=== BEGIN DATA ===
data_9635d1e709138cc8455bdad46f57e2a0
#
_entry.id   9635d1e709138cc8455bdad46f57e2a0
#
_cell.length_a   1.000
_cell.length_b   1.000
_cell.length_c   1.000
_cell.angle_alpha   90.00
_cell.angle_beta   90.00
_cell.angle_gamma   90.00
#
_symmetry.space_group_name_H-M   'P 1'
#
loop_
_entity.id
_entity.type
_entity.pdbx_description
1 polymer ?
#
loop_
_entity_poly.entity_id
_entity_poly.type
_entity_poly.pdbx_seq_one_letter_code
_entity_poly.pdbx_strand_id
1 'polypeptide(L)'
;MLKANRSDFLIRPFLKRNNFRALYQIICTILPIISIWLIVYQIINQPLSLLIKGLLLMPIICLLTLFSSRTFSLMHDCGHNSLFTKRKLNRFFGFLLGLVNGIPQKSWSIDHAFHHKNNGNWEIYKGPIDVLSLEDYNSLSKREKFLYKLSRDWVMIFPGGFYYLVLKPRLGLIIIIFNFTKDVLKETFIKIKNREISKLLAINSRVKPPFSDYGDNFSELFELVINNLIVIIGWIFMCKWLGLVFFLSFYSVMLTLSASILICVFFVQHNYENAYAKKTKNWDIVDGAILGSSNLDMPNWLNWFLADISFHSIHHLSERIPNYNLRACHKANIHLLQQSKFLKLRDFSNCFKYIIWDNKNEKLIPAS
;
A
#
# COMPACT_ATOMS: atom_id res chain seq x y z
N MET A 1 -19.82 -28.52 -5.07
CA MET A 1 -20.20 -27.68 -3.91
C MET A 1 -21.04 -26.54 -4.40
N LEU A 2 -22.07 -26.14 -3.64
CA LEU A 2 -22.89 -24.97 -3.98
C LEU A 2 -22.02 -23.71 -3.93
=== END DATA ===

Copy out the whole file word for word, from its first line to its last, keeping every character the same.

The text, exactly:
data_9635d1e709138cc8455bdad46f57e2a0
#
_entry.id   9635d1e709138cc8455bdad46f57e2a0
#
_cell.length_a   1.000
_cell.length_b   1.000
_cell.length_c   1.000
_cell.angle_alpha   90.00
_cell.angle_beta   90.00
_cell.angle_gamma   90.00
#
_symmetry.space_group_name_H-M   'P 1'
#
loop_
_entity.id
_entity.type
_entity.pdbx_description
1 polymer ?
#
loop_
_entity_poly.entity_id
_entity_poly.type
_entity_poly.pdbx_seq_one_letter_code
_entity_poly.pdbx_strand_id
1 'polypeptide(L)'
;MLKANRSDFLIRPFLKRNNFRALYQIICTILPIISIWLIVYQIINQPLSLLIKGLLLMPIICLLTLFSSRTFSLMHDCGHNSLFTKRKLNRFFGFLLGLVNGIPQKSWSIDHAFHHKNNGNWEIYKGPIDVLSLEDYNSLSKREKFLYKLSRDWVMIFPGGFYYLVLKPRLGLIIIIFNFTKDVLKETFIKIKNREISKLLAINSRVKPPFSDYGDNFSELFELVINNLIVIIGWIFMCKWLGLVFFLSFYSVMLTLSASILICVFFVQHNYENAYAKKTKNWDIVDGAILGSSNLDMPNWLNWFLADISFHSIHHLSERIPNYNLRACHKANIHLLQQSKFLKLRDFSNCFKYIIWDNKNEKLIPAS
;
A
#
# COMPACT_ATOMS: atom_id res chain seq x y z
N MET A 1 -19.82 -28.52 -5.07
CA MET A 1 -20.20 -27.68 -3.91
C MET A 1 -21.04 -26.54 -4.40
N LEU A 2 -22.07 -26.14 -3.64
CA LEU A 2 -22.89 -24.97 -3.98
C LEU A 2 -22.02 -23.71 -3.93